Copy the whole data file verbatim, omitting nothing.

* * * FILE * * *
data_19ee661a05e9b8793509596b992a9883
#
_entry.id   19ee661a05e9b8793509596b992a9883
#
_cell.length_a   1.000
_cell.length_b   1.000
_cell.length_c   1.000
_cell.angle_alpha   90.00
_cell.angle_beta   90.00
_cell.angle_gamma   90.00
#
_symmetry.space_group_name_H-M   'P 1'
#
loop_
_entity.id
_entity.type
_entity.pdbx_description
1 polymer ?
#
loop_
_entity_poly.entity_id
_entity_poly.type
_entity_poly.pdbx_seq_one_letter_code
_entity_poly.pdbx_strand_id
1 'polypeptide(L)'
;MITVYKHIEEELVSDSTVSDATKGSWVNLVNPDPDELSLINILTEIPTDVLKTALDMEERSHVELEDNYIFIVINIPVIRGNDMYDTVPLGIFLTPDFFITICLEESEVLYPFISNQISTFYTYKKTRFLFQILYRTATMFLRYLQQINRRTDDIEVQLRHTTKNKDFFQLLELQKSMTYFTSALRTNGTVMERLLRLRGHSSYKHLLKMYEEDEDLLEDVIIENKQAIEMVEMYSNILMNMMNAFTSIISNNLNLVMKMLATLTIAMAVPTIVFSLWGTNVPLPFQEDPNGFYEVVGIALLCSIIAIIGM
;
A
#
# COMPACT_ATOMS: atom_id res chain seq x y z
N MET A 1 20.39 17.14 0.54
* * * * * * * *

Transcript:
data_19ee661a05e9b8793509596b992a9883
#
_entry.id   19ee661a05e9b8793509596b992a9883
#
_cell.length_a   1.000
_cell.length_b   1.000
_cell.length_c   1.000
_cell.angle_alpha   90.00
_cell.angle_beta   90.00
_cell.angle_gamma   90.00
#
_symmetry.space_group_name_H-M   'P 1'
#
loop_
_entity.id
_entity.type
_entity.pdbx_description
1 polymer ?
#
loop_
_entity_poly.entity_id
_entity_poly.type
_entity_poly.pdbx_seq_one_letter_code
_entity_poly.pdbx_strand_id
1 'polypeptide(L)'
;MITVYKHIEEELVSDSTVSDATKGSWVNLVNPDPDELSLINILTEIPTDVLKTALDMEERSHVELEDNYIFIVINIPVIRGNDMYDTVPLGIFLTPDFFITICLEESEVLYPFISNQISTFYTYKKTRFLFQILYRTATMFLRYLQQINRRTDDIEVQLRHTTKNKDFFQLLELQKSMTYFTSALRTNGTVMERLLRLRGHSSYKHLLKMYEEDEDLLEDVIIENKQAIEMVEMYSNILMNMMNAFTSIISNNLNLVMKMLATLTIAMAVPTIVFSLWGTNVPLPFQEDPNGFYEVVGIALLCSIIAIIGM
;
A
#
# COMPACT_ATOMS: atom_id res chain seq x y z
N MET A 1 20.39 17.14 0.54